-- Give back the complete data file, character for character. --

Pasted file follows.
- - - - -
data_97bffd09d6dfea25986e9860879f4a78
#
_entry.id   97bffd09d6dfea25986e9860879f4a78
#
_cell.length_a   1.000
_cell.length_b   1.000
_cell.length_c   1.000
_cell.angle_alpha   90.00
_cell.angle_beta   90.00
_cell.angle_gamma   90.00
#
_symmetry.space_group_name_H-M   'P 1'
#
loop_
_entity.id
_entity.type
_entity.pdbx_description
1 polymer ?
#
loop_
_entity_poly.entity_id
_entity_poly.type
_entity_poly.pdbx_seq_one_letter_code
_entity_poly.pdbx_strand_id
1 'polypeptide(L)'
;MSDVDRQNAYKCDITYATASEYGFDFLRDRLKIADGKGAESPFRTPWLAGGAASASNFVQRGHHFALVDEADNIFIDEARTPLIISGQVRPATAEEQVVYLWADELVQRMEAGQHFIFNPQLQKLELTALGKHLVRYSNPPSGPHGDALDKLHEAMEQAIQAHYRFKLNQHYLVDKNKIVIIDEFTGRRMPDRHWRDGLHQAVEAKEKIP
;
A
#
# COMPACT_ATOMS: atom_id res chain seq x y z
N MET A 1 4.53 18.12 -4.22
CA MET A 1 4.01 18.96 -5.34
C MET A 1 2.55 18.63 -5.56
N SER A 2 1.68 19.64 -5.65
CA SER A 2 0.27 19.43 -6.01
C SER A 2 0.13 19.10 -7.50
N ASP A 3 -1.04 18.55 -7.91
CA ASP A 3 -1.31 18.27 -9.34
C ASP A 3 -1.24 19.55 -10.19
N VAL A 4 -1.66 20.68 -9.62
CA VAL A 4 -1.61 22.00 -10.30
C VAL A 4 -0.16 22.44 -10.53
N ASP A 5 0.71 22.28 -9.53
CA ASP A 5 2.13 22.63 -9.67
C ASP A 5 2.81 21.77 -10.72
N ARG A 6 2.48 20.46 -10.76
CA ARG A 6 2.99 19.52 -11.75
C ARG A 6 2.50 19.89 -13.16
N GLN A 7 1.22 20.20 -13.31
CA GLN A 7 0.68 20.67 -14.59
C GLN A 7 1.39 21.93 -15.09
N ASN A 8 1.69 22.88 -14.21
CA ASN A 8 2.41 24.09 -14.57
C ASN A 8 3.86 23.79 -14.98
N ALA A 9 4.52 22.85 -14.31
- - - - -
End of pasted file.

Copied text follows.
data_97bffd09d6dfea25986e9860879f4a78
#
_entry.id   97bffd09d6dfea25986e9860879f4a78
#
_cell.length_a   1.000
_cell.length_b   1.000
_cell.length_c   1.000
_cell.angle_alpha   90.00
_cell.angle_beta   90.00
_cell.angle_gamma   90.00
#
_symmetry.space_group_name_H-M   'P 1'
#
loop_
_entity.id
_entity.type
_entity.pdbx_description
1 polymer ?
#
loop_
_entity_poly.entity_id
_entity_poly.type
_entity_poly.pdbx_seq_one_letter_code
_entity_poly.pdbx_strand_id
1 'polypeptide(L)'
;MSDVDRQNAYKCDITYATASEYGFDFLRDRLKIADGKGAESPFRTPWLAGGAASASNFVQRGHHFALVDEADNIFIDEARTPLIISGQVRPATAEEQVVYLWADELVQRMEAGQHFIFNPQLQKLELTALGKHLVRYSNPPSGPHGDALDKLHEAMEQAIQAHYRFKLNQHYLVDKNKIVIIDEFTGRRMPDRHWRDGLHQAVEAKEKIP
;
A
#
# COMPACT_ATOMS: atom_id res chain seq x y z
N MET A 1 4.53 18.12 -4.22
CA MET A 1 4.01 18.96 -5.34
C MET A 1 2.55 18.63 -5.56
N SER A 2 1.68 19.64 -5.65
CA SER A 2 0.27 19.43 -6.01
C SER A 2 0.13 19.10 -7.50
N ASP A 3 -1.04 18.55 -7.91
CA ASP A 3 -1.31 18.27 -9.34
C ASP A 3 -1.24 19.55 -10.19
N VAL A 4 -1.66 20.68 -9.62
CA VAL A 4 -1.61 22.00 -10.30
C VAL A 4 -0.16 22.44 -10.53
N ASP A 5 0.71 22.28 -9.53
CA ASP A 5 2.13 22.63 -9.67
C ASP A 5 2.81 21.77 -10.72
N ARG A 6 2.48 20.46 -10.76
CA ARG A 6 2.99 19.52 -11.75
C ARG A 6 2.50 19.89 -13.16
N GLN A 7 1.22 20.20 -13.31
CA GLN A 7 0.68 20.67 -14.59
C GLN A 7 1.39 21.93 -15.09
N ASN A 8 1.69 22.88 -14.21
CA ASN A 8 2.41 24.09 -14.57
C ASN A 8 3.86 23.79 -14.98
N ALA A 9 4.52 22.85 -14.31